Another excerpt from my book…
Just how I was ‘different’ only slowly became apparent to me. Too often, I would say things that to me seemed utterly normal and unremarkable - and anger, scolding, ridicule, jeering laughter or a shocked silence would follow. I was saying things formed by my particular ‘logic’ and thought processes, but I had no idea (and nor did others) of just how different these were. Hence, I could never anticipate what would bring this all this down on my head, or understand why it was so wrong. All I knew was it somehow was wrong, and me with it. There was nothing I could do but cringe and wait for it to be over. Over and over again, I would inadvertently break social ‘rules’ I didn’t know existed until I was told off for violating them. There seemed to be so many things that others somehow ‘just knew’, and which I was also expected to ‘just know’, and didn’t – until I made a social blunder. One day my mother was scolding me, “You should have known not to do that!” (whatever it was), and I protested, ”but how could I have known, if you didn’t tell me!?” We were both puzzled, but I was distressed as well, and horribly, horribly confused.
I didn’t have a name for this pain, anymore than I had a name for my other feelings. If someone said to me, ‘why the sad face?’, or ‘you’re happy today!’, I would feel with a shock of surprise, ‘oh! So this is happy, this is sad’, etc. I say I ‘felt’ this, because I didn’t think with words at that age, my thinking was more like a series of flickering images, or surges of wordless feeling like whales surfacing from my personal depths. I wouldn’t think in words till I was a teenager, and even now a lot of my thinking is visual – despite my facility with language, images are my ‘native tongue’.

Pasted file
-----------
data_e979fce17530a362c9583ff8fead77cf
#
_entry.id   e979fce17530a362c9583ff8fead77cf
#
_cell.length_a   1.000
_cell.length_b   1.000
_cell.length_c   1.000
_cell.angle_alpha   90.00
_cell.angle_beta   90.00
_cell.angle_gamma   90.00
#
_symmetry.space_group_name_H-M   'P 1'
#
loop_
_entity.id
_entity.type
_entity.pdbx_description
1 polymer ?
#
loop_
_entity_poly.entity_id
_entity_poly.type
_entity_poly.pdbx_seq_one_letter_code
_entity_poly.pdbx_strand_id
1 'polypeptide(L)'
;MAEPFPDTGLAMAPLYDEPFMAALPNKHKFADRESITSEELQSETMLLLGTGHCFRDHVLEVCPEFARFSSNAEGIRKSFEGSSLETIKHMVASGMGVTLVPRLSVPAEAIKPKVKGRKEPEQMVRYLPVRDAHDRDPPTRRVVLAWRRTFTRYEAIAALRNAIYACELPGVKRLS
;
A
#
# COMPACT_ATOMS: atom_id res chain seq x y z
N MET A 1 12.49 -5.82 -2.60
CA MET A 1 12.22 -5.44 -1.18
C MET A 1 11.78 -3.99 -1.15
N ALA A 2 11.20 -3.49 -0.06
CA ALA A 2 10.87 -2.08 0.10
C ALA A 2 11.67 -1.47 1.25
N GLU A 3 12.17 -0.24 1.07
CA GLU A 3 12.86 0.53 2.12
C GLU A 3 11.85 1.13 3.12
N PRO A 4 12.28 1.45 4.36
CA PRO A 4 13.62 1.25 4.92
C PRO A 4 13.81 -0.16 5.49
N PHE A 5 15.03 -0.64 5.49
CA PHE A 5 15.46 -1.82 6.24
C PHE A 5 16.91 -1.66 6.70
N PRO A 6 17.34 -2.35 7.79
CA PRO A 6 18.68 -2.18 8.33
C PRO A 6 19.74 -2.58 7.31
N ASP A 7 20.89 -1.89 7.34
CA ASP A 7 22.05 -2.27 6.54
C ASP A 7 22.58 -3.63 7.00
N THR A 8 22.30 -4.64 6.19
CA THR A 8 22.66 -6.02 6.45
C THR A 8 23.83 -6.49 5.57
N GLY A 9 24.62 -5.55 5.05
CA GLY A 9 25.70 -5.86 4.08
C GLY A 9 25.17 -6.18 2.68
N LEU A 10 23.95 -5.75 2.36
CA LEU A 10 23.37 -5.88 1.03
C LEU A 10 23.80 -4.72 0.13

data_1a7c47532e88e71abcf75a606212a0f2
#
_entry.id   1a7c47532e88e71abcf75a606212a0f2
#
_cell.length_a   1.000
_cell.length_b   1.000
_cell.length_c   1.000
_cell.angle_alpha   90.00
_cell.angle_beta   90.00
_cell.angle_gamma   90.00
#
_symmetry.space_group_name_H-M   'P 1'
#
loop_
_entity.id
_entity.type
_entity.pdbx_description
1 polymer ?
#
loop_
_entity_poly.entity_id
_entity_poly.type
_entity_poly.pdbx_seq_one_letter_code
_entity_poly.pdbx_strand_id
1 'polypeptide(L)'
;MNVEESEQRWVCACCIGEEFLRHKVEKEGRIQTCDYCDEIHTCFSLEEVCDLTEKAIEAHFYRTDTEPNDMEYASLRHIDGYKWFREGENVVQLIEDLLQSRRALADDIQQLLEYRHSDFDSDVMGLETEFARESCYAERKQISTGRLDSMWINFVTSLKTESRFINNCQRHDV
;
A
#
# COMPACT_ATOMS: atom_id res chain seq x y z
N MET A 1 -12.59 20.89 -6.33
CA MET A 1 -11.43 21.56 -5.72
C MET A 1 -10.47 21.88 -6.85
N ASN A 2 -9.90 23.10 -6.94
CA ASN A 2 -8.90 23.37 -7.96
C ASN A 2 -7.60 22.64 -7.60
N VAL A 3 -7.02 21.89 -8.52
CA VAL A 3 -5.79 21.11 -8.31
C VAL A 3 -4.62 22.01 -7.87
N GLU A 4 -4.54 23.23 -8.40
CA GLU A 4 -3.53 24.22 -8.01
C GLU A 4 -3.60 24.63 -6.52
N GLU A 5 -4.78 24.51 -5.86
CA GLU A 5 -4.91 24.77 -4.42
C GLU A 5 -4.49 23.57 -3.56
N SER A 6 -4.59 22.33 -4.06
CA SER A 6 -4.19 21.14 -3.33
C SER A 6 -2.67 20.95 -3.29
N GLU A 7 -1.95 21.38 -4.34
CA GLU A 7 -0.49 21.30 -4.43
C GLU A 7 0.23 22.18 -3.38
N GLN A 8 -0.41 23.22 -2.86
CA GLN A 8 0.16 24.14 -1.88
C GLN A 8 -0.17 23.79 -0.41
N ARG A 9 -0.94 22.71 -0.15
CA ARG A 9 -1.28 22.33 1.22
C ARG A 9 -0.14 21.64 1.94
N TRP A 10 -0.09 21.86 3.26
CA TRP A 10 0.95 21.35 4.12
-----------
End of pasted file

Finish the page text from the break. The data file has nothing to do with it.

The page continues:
Part of my social difficulty was, I think, due to being unable to connect and compare, and hence generalise and learn from, my experiences. Occasionally, after I’d messed another situation up, someone – usually my mother – would say to me, “but you should have known how to do (x), from (y) situation!’ I’d always be very surprised – it had never occurred to me that the two were in any way connected. Such skills as I had were, as Charlotte Moore so aptly puts it, “an archipelago of islands scattered across a sea of confusion… [not] even within hailing distance of each other.” And though I was a voracious reader, I couldn’t ‘connect up the dots’ of any of the knowledge about the world I was accumulating either; it was simply a whole bunch of disjointed facts.